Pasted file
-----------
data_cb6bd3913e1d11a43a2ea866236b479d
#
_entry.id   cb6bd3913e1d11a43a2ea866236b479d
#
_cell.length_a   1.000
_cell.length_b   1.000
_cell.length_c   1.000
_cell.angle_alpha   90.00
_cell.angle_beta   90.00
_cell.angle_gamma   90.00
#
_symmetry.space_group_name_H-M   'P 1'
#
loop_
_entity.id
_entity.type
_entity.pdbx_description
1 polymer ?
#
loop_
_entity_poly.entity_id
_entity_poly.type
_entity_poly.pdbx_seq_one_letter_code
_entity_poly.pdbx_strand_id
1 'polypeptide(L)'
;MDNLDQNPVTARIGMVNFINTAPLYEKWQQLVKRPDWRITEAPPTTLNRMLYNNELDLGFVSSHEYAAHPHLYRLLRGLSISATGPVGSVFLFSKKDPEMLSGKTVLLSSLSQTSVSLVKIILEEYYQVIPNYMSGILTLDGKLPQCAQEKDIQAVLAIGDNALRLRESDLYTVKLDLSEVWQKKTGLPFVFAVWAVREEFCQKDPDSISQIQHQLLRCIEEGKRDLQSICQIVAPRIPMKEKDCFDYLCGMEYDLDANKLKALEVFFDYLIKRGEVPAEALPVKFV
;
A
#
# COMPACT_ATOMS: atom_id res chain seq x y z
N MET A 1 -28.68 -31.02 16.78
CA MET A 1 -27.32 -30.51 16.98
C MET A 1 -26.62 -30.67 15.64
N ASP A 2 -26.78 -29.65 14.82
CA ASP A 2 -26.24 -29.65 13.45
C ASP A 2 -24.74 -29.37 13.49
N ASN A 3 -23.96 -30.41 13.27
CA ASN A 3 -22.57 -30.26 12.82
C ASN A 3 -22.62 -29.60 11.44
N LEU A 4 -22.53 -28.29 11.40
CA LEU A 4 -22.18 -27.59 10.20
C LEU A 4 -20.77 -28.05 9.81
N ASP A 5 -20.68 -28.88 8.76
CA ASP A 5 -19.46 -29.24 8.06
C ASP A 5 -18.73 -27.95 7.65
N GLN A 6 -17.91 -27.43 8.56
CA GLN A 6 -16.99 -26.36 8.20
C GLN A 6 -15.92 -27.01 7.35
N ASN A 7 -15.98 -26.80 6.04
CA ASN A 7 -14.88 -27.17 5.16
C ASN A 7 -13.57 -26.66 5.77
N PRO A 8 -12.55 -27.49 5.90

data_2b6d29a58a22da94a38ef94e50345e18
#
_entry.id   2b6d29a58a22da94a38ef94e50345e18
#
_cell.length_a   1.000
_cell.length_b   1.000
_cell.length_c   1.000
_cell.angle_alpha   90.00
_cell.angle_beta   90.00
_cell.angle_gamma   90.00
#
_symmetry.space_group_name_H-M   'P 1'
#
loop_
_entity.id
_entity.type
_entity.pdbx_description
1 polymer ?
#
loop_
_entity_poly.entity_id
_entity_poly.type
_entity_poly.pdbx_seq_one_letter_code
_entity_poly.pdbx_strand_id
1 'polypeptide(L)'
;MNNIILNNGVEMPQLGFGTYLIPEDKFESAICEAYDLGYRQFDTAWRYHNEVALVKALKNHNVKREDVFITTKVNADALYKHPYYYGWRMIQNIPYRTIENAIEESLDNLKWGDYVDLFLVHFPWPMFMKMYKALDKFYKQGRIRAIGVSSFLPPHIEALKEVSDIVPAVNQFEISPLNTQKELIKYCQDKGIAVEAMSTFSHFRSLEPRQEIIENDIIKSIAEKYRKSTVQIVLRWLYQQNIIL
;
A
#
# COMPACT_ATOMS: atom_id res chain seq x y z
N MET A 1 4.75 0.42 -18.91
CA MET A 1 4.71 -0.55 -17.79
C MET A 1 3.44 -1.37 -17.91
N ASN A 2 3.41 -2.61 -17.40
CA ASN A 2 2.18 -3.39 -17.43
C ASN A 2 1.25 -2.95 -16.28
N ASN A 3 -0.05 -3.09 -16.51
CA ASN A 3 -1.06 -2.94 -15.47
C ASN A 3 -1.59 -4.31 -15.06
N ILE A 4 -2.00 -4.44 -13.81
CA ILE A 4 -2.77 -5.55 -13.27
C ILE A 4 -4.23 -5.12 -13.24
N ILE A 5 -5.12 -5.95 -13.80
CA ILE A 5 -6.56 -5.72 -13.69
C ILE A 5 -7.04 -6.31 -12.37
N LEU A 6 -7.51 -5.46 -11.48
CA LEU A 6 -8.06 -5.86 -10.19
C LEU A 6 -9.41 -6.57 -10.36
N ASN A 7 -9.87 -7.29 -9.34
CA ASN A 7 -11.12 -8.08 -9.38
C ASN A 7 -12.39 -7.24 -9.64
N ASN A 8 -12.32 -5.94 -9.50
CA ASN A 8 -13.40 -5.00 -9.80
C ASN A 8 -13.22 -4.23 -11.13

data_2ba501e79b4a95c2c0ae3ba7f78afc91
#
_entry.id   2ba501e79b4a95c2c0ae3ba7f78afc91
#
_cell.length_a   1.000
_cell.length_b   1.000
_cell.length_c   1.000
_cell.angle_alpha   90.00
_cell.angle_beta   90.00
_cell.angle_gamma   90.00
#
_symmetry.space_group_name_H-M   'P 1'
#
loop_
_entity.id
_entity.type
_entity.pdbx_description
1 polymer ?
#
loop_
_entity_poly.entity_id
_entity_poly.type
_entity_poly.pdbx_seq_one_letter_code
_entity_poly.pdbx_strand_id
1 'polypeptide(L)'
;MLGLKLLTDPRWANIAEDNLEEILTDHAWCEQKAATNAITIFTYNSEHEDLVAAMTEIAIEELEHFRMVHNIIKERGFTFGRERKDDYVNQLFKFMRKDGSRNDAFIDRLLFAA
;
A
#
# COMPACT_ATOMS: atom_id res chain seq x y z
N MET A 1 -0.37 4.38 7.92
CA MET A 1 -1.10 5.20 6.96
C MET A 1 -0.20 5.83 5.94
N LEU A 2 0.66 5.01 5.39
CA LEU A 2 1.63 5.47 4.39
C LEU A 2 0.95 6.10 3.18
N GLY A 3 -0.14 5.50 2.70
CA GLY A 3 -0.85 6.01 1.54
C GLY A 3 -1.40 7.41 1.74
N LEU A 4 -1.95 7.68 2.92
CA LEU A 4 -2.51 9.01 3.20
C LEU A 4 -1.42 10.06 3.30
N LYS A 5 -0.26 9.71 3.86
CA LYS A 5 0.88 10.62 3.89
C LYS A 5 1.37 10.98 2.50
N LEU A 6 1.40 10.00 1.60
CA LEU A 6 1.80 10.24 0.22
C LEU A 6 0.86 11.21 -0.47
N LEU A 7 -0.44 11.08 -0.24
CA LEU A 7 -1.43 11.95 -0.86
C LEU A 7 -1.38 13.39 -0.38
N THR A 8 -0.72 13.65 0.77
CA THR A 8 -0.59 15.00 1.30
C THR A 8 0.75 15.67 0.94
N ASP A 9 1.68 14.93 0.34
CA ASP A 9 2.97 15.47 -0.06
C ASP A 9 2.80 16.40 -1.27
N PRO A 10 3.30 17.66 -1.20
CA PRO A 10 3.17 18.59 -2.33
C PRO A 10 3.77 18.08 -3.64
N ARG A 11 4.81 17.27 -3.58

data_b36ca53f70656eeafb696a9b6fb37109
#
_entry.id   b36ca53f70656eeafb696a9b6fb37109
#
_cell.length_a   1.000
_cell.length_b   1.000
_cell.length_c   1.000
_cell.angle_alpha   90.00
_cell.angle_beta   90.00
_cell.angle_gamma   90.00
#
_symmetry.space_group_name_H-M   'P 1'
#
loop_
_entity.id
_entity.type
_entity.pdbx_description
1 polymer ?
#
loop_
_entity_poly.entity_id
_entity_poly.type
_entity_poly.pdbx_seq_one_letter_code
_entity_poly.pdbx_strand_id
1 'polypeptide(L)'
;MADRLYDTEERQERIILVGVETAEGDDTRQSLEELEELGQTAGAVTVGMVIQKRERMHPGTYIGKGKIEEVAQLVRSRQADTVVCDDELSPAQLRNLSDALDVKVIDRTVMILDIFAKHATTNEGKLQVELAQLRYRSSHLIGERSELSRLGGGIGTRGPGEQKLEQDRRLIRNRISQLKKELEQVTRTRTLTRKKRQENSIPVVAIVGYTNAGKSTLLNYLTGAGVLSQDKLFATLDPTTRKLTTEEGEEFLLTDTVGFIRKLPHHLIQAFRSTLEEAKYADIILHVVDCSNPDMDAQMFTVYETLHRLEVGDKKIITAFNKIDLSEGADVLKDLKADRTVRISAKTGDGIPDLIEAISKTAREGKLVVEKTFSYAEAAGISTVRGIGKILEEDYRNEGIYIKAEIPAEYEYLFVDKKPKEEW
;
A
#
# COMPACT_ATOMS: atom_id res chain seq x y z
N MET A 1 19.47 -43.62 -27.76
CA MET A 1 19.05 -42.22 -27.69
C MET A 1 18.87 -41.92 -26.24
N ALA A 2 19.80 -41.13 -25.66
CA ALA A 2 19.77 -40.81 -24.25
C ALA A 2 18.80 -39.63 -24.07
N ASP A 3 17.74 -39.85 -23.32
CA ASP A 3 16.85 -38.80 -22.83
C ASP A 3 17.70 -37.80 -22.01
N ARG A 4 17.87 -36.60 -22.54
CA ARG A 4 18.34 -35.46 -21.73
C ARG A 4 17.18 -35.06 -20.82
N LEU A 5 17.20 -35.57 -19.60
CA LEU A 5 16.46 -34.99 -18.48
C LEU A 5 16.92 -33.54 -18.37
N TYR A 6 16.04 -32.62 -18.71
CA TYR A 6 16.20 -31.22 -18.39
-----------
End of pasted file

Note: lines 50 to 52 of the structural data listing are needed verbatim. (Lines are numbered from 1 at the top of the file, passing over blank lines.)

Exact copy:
CA ASN A 7 -14.88 -27.17 5.16
C ASN A 7 -13.57 -26.66 5.77
N PRO A 8 -12.55 -27.49 5.90